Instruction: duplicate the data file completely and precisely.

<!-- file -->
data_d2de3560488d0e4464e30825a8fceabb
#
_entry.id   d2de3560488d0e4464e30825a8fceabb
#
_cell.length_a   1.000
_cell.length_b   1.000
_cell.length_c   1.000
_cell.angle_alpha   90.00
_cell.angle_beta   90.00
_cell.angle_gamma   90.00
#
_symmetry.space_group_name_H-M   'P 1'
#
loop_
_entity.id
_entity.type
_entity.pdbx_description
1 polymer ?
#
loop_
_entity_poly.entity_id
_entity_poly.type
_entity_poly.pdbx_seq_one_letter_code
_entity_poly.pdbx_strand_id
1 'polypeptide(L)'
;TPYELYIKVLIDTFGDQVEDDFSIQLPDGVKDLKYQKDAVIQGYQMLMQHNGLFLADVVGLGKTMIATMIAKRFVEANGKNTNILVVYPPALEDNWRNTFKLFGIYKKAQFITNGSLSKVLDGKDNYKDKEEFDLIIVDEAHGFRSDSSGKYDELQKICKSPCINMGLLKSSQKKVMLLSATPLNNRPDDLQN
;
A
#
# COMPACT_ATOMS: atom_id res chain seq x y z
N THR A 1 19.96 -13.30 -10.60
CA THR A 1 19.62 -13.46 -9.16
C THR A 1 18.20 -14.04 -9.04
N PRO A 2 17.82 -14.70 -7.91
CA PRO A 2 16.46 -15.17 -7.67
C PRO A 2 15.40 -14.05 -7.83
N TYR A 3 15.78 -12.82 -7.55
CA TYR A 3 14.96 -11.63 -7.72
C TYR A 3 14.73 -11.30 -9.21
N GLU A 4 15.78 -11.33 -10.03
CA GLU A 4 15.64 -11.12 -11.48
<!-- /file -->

data_d2de3560488d0e4464e30825a8fceabb
#
_entry.id   d2de3560488d0e4464e30825a8fceabb
#
_cell.length_a   1.000
_cell.length_b   1.000
_cell.length_c   1.000
_cell.angle_alpha   90.00
_cell.angle_beta   90.00
_cell.angle_gamma   90.00
#
_symmetry.space_group_name_H-M   'P 1'
#
loop_
_entity.id
_entity.type
_entity.pdbx_description
1 polymer ?
#
loop_
_entity_poly.entity_id
_entity_poly.type
_entity_poly.pdbx_seq_one_letter_code
_entity_poly.pdbx_strand_id
1 'polypeptide(L)'
;TPYELYIKVLIDTFGDQVEDDFSIQLPDGVKDLKYQKDAVIQGYQMLMQHNGLFLADVVGLGKTMIATMIAKRFVEANGKNTNILVVYPPALEDNWRNTFKLFGIYKKAQFITNGSLSKVLDGKDNYKDKEEFDLIIVDEAHGFRSDSSGKYDELQKICKSPCINMGLLKSSQKKVMLLSATPLNNRPDDLQN
;
A
#
# COMPACT_ATOMS: atom_id res chain seq x y z
N THR A 1 19.96 -13.30 -10.60
CA THR A 1 19.62 -13.46 -9.16
C THR A 1 18.20 -14.04 -9.04
N PRO A 2 17.82 -14.70 -7.91
CA PRO A 2 16.46 -15.17 -7.67
C PRO A 2 15.40 -14.05 -7.83
N TYR A 3 15.78 -12.82 -7.55
CA TYR A 3 14.96 -11.63 -7.72
C TYR A 3 14.73 -11.30 -9.21
N GLU A 4 15.78 -11.33 -10.03
CA GLU A 4 15.64 -11.12 -11.48